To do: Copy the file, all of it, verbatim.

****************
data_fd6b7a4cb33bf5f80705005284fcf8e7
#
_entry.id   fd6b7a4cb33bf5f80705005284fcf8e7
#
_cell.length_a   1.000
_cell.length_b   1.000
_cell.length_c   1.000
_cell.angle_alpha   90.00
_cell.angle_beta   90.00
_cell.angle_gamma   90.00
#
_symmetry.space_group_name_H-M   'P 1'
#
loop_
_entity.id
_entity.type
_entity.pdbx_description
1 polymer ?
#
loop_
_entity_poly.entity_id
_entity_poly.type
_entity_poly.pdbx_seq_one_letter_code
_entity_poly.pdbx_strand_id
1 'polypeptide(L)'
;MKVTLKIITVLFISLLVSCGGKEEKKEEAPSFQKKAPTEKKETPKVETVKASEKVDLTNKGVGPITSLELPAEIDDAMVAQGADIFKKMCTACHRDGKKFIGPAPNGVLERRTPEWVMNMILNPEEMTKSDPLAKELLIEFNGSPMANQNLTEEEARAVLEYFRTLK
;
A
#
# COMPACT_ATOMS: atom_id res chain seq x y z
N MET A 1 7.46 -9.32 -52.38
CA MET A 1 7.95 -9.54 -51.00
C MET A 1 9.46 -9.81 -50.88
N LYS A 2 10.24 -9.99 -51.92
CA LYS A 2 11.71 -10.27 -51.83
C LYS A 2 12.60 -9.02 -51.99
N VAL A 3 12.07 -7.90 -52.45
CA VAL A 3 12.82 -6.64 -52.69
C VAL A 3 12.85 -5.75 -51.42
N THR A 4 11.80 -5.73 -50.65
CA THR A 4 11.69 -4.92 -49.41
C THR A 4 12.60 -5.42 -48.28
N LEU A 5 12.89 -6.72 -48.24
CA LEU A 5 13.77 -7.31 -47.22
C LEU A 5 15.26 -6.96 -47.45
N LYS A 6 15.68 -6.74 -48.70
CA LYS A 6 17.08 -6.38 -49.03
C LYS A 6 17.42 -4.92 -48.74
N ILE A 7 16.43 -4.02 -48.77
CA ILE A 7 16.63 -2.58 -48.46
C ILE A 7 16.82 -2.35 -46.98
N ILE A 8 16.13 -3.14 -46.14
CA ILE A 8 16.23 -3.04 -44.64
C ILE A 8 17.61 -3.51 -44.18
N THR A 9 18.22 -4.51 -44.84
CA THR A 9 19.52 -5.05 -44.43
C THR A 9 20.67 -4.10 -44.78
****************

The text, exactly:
data_fd6b7a4cb33bf5f80705005284fcf8e7
#
_entry.id   fd6b7a4cb33bf5f80705005284fcf8e7
#
_cell.length_a   1.000
_cell.length_b   1.000
_cell.length_c   1.000
_cell.angle_alpha   90.00
_cell.angle_beta   90.00
_cell.angle_gamma   90.00
#
_symmetry.space_group_name_H-M   'P 1'
#
loop_
_entity.id
_entity.type
_entity.pdbx_description
1 polymer ?
#
loop_
_entity_poly.entity_id
_entity_poly.type
_entity_poly.pdbx_seq_one_letter_code
_entity_poly.pdbx_strand_id
1 'polypeptide(L)'
;MKVTLKIITVLFISLLVSCGGKEEKKEEAPSFQKKAPTEKKETPKVETVKASEKVDLTNKGVGPITSLELPAEIDDAMVAQGADIFKKMCTACHRDGKKFIGPAPNGVLERRTPEWVMNMILNPEEMTKSDPLAKELLIEFNGSPMANQNLTEEEARAVLEYFRTLK
;
A
#
# COMPACT_ATOMS: atom_id res chain seq x y z
N MET A 1 7.46 -9.32 -52.38
CA MET A 1 7.95 -9.54 -51.00
C MET A 1 9.46 -9.81 -50.88
N LYS A 2 10.24 -9.99 -51.92
CA LYS A 2 11.71 -10.27 -51.83
C LYS A 2 12.60 -9.02 -51.99
N VAL A 3 12.07 -7.90 -52.45
CA VAL A 3 12.82 -6.64 -52.69
C VAL A 3 12.85 -5.75 -51.42
N THR A 4 11.80 -5.73 -50.65
CA THR A 4 11.69 -4.92 -49.41
C THR A 4 12.60 -5.42 -48.28
N LEU A 5 12.89 -6.72 -48.24
CA LEU A 5 13.77 -7.31 -47.22
C LEU A 5 15.26 -6.96 -47.45
N LYS A 6 15.68 -6.74 -48.70
CA LYS A 6 17.08 -6.38 -49.03
C LYS A 6 17.42 -4.92 -48.74
N ILE A 7 16.43 -4.02 -48.77
CA ILE A 7 16.63 -2.58 -48.46
C ILE A 7 16.82 -2.35 -46.98
N ILE A 8 16.13 -3.14 -46.14
CA ILE A 8 16.23 -3.04 -44.64
C ILE A 8 17.61 -3.51 -44.18
N THR A 9 18.22 -4.51 -44.84
CA THR A 9 19.52 -5.05 -44.43
C THR A 9 20.67 -4.10 -44.78